Saturday’s exchange was a key moment for President Obama—now he will have to contend with how it the America public will react. (Zoeann Murphy/The Washington Post)

Washington Post correspondent Jason Rezaian and two other Americans released from an Iranian prison landed Sunday at Ramstein Air Base in Germany and were expected to be whisked immediately to the nearby U.S. military medical center at Landstuhl.

Rezaian is accompanied by his mother and his wife, Yeganeh Salehi, an Iranian who was allowed to leave the country with him. His brother, Ali Rezaian, and senior Post editors awaited his arrival in Germany.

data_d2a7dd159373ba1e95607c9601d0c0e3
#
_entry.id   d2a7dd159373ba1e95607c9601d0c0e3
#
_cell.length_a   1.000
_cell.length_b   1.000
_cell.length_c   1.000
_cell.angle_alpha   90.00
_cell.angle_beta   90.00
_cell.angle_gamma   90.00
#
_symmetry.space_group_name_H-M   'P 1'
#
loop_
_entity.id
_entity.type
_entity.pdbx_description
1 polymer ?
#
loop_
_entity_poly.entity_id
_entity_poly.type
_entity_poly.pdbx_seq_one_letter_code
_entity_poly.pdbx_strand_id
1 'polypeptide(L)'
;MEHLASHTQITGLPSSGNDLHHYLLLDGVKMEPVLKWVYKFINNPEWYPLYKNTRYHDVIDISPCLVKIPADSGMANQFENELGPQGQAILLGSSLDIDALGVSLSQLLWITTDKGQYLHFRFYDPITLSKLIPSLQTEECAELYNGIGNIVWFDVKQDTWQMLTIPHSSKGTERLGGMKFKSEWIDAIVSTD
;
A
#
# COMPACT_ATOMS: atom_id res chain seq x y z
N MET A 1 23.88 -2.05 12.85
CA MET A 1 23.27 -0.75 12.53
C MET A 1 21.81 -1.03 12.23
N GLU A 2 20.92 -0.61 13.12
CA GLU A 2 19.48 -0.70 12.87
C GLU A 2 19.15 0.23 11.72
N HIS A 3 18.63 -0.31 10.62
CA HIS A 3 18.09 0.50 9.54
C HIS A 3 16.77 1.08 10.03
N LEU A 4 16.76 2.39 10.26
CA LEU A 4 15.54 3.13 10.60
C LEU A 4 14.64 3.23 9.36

Executive editor Martin Baron said they had no information on when they would be allowed to see Rezaian. His family has said his health seriously deteriorated during his 18-month detention.

“We’ll play it day by day, and make sure that whatever happens is what’s best for Jason, and what he wishes,” said Post Foreign Editor Douglas Jehl. “We’re eager to welcome him back to the Post family.”

In a statement Sunday morning, President Obama said that all five Americans released had been “unjustly detained,” and in some cases faced long prison sentences in Iran. Those traveling with Rezaian included Saeed Abedini, an Idaho cleric, and former U.S. Marine Amir Hekmati. All are U.S.-Iranian dual nationals. Little is known about a fourth released prisoner, Nosratollah Khosravi-Roodsari, who the administration said opted not to join the flight. A fifth American, student Matthew Trevithick, was separately released and left Iran on his own.